“The guide must be a citizen of Georgia or have a residence permit, he must also know the Georgian language. Before the development of the draft, we sent this recommendation to the authors, although it is not reflected in the draft law. It is not only about national values, but also about finances – foreigners coming to the country deprive Georgian guides of their income,” Irina Ivanidze explained.
According to her, the bill does not specify how exactly the qualifications of those wishing to become a guide should be controlled and according to what scheme they will be issued a certificate:
“Our recommendation is to use existing resources, guide associations, schools, training centers that provide qualified knowledge to interested persons. Qualifications must be confirmed by examinations.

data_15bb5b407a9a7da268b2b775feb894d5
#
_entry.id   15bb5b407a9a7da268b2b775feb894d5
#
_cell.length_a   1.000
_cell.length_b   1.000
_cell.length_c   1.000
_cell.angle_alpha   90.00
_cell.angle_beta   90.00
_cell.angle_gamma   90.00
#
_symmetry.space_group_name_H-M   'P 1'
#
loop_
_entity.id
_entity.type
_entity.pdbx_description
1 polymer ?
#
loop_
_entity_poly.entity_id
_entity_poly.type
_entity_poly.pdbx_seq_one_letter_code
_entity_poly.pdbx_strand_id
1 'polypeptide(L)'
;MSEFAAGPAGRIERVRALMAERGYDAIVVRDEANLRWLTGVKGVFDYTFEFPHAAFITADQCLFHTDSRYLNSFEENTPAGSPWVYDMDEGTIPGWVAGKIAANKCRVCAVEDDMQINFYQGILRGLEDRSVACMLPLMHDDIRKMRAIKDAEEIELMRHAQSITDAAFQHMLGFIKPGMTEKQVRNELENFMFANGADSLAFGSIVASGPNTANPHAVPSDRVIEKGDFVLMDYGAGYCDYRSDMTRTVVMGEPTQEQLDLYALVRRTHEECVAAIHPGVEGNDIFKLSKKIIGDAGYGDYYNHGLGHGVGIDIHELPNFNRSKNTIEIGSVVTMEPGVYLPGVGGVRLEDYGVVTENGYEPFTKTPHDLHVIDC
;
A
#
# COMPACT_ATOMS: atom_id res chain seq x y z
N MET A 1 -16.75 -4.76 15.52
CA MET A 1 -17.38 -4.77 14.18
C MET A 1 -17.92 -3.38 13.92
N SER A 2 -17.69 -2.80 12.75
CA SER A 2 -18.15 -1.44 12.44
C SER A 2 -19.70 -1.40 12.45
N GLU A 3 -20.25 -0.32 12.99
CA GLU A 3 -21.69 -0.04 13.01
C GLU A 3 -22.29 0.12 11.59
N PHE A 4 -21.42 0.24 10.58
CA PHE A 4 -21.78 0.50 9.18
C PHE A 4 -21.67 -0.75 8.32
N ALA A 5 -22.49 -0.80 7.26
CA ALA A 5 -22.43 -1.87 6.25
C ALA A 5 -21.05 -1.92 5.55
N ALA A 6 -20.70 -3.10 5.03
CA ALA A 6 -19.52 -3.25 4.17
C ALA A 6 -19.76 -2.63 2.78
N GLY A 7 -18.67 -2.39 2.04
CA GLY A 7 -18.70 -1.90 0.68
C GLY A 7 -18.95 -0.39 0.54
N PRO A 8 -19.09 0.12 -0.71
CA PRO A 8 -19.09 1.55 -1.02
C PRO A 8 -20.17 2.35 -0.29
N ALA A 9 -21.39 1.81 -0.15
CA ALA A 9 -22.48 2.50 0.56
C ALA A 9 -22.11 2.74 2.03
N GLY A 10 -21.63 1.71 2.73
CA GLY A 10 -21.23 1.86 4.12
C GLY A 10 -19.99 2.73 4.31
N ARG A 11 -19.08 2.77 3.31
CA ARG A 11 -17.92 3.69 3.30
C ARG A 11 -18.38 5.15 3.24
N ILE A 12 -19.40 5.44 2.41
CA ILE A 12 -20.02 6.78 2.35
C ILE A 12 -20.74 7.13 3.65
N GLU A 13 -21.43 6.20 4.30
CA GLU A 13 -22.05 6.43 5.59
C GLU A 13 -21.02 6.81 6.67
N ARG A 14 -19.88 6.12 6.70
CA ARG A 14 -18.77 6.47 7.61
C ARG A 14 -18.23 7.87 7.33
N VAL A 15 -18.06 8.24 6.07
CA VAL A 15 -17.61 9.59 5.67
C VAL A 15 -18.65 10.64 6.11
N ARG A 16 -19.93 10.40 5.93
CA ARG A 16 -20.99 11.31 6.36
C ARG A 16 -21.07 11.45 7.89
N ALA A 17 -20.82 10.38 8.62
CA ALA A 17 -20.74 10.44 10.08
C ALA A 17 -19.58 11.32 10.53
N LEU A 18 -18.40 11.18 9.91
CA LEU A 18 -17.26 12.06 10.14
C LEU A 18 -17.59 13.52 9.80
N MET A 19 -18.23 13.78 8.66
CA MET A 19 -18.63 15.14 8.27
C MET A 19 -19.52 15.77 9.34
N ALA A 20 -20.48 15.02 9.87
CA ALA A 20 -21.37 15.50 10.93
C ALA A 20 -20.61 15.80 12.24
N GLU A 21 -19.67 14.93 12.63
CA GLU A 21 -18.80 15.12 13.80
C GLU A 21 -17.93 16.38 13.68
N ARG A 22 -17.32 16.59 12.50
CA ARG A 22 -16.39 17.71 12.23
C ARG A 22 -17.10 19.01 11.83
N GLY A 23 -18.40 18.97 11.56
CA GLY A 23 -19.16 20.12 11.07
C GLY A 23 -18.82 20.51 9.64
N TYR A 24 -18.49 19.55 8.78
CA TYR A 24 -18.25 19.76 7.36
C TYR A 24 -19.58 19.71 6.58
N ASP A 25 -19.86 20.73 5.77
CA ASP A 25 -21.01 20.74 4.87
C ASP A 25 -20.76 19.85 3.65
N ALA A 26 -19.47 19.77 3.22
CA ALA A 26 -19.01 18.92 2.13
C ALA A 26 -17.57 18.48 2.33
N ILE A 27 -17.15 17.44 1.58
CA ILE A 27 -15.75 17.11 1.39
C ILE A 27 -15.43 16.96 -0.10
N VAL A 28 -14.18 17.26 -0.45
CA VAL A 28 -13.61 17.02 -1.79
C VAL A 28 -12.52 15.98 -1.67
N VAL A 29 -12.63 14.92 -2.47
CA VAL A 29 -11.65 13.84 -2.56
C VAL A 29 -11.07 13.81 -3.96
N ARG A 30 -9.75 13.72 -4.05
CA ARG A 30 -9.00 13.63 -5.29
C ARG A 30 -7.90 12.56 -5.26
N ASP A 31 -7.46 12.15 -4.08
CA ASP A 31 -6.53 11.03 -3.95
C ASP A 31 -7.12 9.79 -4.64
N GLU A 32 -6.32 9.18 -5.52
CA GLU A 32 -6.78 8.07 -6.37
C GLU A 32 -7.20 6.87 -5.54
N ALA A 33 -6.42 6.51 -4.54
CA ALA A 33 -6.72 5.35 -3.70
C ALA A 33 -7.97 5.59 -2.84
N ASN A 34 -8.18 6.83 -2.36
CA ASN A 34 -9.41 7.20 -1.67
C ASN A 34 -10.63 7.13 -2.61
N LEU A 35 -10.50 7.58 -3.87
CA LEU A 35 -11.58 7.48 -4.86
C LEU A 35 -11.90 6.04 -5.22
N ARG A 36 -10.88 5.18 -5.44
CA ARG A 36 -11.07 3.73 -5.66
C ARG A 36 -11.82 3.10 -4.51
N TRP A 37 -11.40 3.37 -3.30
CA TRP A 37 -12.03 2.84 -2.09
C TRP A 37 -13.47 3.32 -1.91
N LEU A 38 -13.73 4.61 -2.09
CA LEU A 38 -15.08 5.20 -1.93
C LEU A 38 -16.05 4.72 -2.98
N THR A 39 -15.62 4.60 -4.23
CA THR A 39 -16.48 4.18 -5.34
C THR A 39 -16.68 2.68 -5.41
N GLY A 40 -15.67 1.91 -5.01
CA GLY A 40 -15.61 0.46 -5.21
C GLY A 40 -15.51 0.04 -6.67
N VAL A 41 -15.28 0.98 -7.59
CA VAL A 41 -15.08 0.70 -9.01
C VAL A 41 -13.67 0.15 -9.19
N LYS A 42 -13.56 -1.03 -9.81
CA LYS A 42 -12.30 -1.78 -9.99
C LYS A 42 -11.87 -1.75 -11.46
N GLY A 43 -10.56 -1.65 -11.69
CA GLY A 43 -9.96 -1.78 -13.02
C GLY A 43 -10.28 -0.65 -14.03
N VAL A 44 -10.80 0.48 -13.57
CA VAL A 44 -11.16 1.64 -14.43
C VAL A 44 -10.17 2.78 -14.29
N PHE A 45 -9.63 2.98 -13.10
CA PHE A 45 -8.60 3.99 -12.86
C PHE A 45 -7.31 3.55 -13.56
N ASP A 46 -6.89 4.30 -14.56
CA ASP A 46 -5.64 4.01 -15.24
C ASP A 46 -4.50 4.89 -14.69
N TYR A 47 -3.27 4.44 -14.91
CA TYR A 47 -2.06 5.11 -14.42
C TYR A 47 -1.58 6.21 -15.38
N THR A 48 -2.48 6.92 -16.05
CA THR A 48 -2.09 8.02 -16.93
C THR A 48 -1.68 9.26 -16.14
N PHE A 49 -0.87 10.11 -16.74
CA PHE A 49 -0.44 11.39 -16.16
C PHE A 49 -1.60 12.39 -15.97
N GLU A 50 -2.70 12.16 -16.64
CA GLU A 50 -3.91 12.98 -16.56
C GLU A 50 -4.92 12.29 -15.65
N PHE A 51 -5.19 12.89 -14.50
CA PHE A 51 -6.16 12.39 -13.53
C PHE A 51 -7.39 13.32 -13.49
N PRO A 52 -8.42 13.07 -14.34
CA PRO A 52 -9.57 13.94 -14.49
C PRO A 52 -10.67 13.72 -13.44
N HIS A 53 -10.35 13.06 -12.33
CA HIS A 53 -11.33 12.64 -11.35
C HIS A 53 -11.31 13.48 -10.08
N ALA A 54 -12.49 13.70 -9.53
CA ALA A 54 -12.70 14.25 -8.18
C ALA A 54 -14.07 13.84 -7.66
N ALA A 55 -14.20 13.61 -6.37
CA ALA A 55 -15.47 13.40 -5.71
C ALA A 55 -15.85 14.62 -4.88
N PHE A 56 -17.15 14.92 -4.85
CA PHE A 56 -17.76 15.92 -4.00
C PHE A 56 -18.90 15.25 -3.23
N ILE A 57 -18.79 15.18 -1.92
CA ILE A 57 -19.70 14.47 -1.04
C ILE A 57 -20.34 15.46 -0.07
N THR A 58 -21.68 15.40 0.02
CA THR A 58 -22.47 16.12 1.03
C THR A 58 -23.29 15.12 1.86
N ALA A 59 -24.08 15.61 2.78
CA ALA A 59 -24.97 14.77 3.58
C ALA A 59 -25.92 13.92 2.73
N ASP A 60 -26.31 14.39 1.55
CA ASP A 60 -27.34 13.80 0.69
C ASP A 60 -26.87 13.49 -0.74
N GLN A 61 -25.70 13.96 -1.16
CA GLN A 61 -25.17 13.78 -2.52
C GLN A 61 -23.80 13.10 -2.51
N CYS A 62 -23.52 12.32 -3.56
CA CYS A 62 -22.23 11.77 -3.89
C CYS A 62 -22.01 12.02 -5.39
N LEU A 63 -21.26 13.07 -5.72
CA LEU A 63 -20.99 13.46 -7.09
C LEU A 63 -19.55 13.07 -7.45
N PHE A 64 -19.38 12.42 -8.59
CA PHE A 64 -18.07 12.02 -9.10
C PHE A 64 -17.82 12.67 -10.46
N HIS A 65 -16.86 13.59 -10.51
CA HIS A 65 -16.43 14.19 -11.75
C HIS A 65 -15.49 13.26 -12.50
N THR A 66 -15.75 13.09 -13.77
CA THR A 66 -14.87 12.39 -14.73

According to Ivanidze, the tourism administration has not yet answered the questions of the Association and business representatives.
The draft law “On Tourism” should regulate the qualification requirements for guides and involves the introduction of their voluntary certification.
According to the authors of the bill, a person who has reached the age of 18 and has not been convicted of a serious or especially serious crime can work as a guide.
The law describes the official badge issued by the National Tourism Administration of Georgia. A guide with such a token will be exempt from entry fees to state museums and protected areas. Only the holder of this official token will be allowed to work.
According to the bill, the competition agency will control tour operators, which the agency itself does not agree with.
The tourism project should probably be initiated in parliament before the end of the autumn session, although the chairman of the committee on sectoral economics and economic policy does not rule out that the project will be registered in parliament in the spring.